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Sensitivity of global upper-ocean heat content estimates to mapping methods, XBT bias corrections, and baseline climatologies

Citation

Boyer, T and Domingues, CM and Good, SA and Johnson, GC and Lyman, JM and Ishii, M and Gouretski, V and Willis, JK and Antonov, J and Wijffels, S and Church, JA and Cowley, R and Bindoff, NL, Sensitivity of global upper-ocean heat content estimates to mapping methods, XBT bias corrections, and baseline climatologies, Journal of Climate, 29, (13) pp. 4817-4842. ISSN 0894-8755 (2016) [Refereed Article]


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DOI: doi:10.1175/JCLI-D-15-0801.1

Abstract

Ocean warming accounts for the majority of the earth’s recent energy imbalance. Historic ocean heat content (OHC) changes are important for understanding changing climate. Calculations of OHC anomalies (OHCA) from in situ measurements provide estimates of these changes. Uncertainties in OHCA estimates arise from calculating global fields from temporally and spatially irregular data (mapping method), instrument bias corrections, and the definitions of a baseline climatology from which anomalies are calculated. To investigate sensitivity of OHCA estimates for the upper 700 m to these different factors, the same quality-controlled dataset is used by seven groups and comparisons are made. Two time periods (1970–2008 and 1993–2008) are examined. Uncertainty due to the mapping method is 16.5 ZJ for 1970–2008 and 17.1 ZJ for 1993–2008 (1 ZJ = 1 Χ 1021 J). Uncertainty due to instrument bias correction varied from 8.0 to 17.9 ZJ for 1970–2008 and from 10.9 to 22.4 ZJ for 1993–2008, depending on mapping method. Uncertainty due to baseline mean varied from 3.5 to 14.5 ZJ for 1970–2008 and from 2.7 to 9.8 ZJ for 1993–2008, depending on mapping method and offsets. On average mapping method is the largest source of uncertainty. The linear trend varied from 1.3 to 5.0 ZJ yr−1 (0.08–0.31 W m−2) for 1970–2008 and from 1.5 to 9.4 ZJ yr−1 (0.09–0.58 W m−2) for 1993–2008, depending on method, instrument bias correction, and baseline mean. Despite these complications, a statistically robust upper-ocean warming was found in all cases for the full time period.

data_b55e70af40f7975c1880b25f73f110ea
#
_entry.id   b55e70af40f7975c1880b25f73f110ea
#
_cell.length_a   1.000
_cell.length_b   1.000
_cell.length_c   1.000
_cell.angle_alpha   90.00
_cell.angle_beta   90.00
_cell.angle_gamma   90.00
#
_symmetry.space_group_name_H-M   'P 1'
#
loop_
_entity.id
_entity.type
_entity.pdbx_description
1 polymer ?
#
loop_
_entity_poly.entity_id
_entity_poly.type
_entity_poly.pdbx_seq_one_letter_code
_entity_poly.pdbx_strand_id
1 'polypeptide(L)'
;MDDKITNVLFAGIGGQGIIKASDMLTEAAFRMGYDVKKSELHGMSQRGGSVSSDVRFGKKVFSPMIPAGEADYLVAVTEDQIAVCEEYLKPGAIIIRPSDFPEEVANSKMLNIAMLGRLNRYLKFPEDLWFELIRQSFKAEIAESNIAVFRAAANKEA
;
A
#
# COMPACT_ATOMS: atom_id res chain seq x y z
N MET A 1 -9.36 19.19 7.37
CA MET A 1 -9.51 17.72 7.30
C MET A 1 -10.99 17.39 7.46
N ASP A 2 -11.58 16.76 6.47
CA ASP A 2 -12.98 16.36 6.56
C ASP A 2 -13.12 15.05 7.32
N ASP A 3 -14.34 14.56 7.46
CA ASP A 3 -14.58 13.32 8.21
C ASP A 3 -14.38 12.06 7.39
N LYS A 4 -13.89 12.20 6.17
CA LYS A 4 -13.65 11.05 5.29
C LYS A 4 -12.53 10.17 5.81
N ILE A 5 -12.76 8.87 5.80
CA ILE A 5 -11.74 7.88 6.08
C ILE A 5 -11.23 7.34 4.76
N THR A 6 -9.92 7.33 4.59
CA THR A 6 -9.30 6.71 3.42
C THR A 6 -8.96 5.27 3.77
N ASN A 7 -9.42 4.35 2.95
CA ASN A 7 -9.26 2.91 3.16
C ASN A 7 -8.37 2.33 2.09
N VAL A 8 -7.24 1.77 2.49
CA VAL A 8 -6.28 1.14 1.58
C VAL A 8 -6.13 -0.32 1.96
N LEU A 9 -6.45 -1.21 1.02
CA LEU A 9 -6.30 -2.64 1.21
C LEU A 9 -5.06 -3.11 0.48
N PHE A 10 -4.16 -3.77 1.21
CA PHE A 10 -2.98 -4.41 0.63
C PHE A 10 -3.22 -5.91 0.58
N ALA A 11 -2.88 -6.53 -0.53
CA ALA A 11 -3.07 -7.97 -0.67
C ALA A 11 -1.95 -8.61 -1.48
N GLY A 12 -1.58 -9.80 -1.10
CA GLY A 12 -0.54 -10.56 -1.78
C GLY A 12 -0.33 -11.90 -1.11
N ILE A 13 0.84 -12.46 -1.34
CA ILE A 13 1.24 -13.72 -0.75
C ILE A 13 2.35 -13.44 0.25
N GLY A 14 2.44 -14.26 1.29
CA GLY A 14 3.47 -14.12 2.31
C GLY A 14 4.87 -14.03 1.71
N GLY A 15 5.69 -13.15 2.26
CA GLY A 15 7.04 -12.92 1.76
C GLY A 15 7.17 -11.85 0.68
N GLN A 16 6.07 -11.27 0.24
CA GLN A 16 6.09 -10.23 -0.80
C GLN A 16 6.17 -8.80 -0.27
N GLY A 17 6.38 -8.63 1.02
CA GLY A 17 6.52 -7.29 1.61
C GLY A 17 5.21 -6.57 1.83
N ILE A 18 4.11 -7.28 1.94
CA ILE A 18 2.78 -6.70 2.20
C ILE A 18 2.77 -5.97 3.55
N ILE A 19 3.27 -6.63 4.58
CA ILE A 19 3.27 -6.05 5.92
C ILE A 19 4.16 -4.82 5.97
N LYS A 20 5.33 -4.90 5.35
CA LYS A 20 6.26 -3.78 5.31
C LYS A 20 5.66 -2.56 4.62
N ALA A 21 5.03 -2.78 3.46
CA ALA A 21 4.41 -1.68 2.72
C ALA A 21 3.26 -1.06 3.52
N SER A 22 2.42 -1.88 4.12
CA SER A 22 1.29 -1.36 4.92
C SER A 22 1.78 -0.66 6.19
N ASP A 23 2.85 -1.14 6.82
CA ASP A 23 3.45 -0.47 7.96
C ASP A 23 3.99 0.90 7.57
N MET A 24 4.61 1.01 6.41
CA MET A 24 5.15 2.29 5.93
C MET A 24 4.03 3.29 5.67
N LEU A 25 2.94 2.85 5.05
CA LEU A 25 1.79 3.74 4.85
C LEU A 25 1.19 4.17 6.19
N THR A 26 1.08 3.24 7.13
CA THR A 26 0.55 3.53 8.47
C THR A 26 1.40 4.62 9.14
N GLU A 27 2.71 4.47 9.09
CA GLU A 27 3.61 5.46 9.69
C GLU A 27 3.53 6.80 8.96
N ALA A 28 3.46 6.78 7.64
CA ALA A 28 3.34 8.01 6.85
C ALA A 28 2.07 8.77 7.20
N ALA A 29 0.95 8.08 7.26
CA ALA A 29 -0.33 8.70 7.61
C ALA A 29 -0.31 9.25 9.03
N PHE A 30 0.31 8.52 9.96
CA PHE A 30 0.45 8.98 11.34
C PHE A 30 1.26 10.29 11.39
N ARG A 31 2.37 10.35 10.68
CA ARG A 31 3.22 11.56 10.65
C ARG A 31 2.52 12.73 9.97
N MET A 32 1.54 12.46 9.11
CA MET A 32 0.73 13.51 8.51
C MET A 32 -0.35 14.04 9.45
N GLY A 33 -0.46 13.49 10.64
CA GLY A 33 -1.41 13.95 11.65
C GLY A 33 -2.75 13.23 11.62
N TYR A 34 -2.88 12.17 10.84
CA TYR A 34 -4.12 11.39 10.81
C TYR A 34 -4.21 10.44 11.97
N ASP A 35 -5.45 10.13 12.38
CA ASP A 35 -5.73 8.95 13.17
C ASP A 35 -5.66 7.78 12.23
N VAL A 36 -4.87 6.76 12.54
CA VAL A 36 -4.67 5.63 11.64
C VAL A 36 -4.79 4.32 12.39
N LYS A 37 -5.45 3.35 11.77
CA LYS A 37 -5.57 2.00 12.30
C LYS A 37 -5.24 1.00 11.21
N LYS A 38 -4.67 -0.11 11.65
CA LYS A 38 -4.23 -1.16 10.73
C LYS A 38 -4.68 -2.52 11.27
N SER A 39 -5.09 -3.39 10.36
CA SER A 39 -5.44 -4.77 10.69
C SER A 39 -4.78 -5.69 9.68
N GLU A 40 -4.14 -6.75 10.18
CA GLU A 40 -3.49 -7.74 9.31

Item Details

Item Type:Refereed Article
Keywords:ocean heat, sea level, climate change
Research Division:Earth Sciences
Research Group:Oceanography
Research Field:Physical Oceanography
Objective Division:Environment
Objective Group:Climate and Climate Change
Objective Field:Climate Change Models
Author:Domingues, CM (Dr Catia Domingues)
Author:Bindoff, NL (Professor Nathan Bindoff)
ID Code:109843
Year Published:2016
Funding Support:Australian Research Council (FT130101532)
Web of Science® Times Cited:6
Deposited By:Centre for Oceans and Cryosphere
Deposited On:2016-07-04
Last Modified:2016-12-19
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